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Getting Crafty with Two-Fund Portfolios

After the recent article explaining that, yes, my wife and I still use Vanguard’s LifeStrategy Growth fund for our retirement savings, and, yes, we’re happy with it, a number of readers wrote in to ask about other ways to build a simple portfolio or to share their own methods of doing so.

Two-Fund Portfolios Using Total World Stock ETF

Several readers wrote in to say that they like the idea of a simple portfolio, but are not especially enamored with the Total Bond Market Index Fund that is included in Vanguard’s funds-of-funds. One reader wanted to shift toward corporate bonds in order to get the slightly higher yields. Another wanted to shift in precisely the opposite direction, using exclusively Treasury bonds. Still other readers said they wanted to stick to short-duration bonds in order to minimize interest rate risk.

Any of these desired allocations could be satisfied while still keeping things very simple by crafting a two-fund portfolio consisting of Vanguard’s Total World Stock ETF and the bond fund of your choosing. (While I don’t usually have a strong opinion on the mutual-fund-vs-ETF question, I think with Vanguard’s Total World Stock fund it makes sense to use the ETF, given that there is no Admiral Shares version of the traditional index fund.)

LifeStrategy Plus Tilt

A few readers wrote in to say that they like to keep things simple, but they also like the idea of tilting toward a specific category of stocks (either REITs or small-cap/value stocks), so they’ve created two-fund portfolios consisting of a LifeStrategy fund plus Vanguard’s Small-Cap Value Index Fund or a LifeStrategy fund combined with Vanguard’s REIT Index Fund.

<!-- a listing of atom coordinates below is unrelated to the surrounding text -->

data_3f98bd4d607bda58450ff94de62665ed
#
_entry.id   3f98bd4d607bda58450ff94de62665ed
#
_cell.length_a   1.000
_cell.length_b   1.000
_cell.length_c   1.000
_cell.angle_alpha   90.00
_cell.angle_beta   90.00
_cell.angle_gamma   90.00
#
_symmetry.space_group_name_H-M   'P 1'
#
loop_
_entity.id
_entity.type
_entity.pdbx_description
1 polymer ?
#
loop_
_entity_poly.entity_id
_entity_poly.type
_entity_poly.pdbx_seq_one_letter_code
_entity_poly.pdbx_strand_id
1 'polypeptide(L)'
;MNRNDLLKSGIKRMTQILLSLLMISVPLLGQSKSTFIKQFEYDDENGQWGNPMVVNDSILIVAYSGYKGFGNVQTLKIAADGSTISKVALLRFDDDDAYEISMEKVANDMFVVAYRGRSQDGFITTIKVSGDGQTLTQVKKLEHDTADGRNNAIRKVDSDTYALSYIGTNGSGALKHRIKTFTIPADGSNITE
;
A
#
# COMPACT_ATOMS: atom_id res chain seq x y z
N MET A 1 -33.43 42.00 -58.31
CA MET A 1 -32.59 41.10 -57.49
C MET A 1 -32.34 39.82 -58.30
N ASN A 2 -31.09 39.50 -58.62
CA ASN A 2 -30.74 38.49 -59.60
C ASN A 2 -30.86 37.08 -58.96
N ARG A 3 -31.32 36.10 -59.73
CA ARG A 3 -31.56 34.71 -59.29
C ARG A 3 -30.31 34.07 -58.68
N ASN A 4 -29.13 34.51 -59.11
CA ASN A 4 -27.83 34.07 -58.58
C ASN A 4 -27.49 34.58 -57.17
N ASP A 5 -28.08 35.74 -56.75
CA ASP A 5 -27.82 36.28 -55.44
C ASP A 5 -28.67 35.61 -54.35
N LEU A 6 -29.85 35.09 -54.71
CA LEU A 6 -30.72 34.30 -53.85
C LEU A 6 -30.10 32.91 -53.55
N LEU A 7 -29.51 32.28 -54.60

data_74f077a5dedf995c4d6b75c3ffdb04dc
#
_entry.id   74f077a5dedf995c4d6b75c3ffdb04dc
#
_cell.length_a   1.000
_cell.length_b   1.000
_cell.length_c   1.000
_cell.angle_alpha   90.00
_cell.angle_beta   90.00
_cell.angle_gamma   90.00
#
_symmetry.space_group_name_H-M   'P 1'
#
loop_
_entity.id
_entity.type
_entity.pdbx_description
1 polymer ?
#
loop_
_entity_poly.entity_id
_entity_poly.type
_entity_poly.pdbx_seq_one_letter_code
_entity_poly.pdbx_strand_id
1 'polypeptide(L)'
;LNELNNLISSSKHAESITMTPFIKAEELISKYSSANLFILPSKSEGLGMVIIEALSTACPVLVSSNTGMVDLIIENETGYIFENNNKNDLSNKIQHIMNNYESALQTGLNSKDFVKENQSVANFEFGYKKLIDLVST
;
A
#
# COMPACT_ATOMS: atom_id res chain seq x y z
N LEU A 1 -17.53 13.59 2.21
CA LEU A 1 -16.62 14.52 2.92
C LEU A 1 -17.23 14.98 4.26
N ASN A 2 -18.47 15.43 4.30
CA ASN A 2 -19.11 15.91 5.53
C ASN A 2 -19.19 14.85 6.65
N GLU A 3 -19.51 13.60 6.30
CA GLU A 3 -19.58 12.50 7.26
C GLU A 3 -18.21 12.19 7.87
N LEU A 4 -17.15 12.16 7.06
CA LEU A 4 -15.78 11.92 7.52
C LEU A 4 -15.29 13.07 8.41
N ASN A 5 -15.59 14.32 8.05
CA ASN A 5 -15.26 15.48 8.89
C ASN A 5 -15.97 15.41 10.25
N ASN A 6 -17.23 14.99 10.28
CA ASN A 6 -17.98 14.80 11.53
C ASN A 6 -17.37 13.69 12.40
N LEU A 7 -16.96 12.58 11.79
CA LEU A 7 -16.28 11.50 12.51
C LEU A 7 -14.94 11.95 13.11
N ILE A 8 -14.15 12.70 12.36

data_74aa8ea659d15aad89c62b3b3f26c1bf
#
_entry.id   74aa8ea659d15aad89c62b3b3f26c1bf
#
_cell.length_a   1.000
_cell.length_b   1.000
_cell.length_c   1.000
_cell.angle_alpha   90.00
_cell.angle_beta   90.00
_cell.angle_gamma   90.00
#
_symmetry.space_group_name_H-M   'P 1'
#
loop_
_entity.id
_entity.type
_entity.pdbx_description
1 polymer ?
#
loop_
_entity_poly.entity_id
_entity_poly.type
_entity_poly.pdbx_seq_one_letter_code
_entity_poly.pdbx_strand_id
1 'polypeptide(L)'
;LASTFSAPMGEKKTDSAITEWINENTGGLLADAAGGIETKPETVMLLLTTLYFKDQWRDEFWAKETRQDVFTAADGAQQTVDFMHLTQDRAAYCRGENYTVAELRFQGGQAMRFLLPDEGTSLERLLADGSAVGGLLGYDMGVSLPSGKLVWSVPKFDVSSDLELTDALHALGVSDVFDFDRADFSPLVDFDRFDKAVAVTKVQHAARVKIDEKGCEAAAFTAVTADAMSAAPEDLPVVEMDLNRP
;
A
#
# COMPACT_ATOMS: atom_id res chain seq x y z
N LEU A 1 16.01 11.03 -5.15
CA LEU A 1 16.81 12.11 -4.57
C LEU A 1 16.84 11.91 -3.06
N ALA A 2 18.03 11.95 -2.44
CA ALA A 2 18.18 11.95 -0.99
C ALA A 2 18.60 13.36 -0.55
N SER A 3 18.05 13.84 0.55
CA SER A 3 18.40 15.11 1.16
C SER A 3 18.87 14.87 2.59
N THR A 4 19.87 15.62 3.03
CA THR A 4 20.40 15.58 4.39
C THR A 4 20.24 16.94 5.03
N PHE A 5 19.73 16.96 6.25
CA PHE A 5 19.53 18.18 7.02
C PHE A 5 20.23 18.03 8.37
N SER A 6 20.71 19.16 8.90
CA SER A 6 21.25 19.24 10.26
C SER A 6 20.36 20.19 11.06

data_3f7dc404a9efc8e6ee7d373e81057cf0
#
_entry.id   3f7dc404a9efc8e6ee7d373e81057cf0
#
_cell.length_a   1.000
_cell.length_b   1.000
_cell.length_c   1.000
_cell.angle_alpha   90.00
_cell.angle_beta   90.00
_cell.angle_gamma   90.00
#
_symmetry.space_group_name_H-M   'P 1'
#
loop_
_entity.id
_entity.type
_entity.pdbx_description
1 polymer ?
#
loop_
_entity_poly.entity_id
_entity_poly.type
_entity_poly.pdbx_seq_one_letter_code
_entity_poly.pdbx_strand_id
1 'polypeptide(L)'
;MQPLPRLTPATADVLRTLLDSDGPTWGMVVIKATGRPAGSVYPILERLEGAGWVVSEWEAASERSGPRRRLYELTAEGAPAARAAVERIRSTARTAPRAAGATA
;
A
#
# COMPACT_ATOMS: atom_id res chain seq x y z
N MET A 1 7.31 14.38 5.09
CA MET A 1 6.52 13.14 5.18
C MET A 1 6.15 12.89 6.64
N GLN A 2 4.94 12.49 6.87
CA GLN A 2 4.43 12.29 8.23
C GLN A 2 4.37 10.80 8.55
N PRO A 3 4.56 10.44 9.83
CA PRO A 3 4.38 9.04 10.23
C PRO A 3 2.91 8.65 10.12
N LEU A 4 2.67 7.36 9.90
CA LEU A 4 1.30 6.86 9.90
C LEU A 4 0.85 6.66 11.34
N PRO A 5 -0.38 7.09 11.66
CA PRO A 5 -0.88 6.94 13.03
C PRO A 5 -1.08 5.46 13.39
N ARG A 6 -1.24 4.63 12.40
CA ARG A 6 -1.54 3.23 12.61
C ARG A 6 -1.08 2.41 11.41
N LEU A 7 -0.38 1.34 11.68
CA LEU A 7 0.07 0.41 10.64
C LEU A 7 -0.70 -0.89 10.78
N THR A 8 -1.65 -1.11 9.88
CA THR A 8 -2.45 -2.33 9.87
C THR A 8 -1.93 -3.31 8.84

Personally, I think it’s very neat that so many different diversified portfolios can be created using just two mutual funds. That said, as usual, a list of caveats applies:

  • Funds-of-funds (such as the LifeStrategy funds) are tax-inefficient, which is relevant if some of your assets are in taxable brokerage accounts.
  • Even Vanguard’s funds-of-funds have slightly higher expense ratios than the expense ratios you could have if you built a portfolio using the underlying funds.
  • Depending on how happy you are spending time in Excel, once you’ve moved beyond a portfolio that automatically rebalances itself, two funds might not be a heck of a lot easier than three, four, or even more funds.

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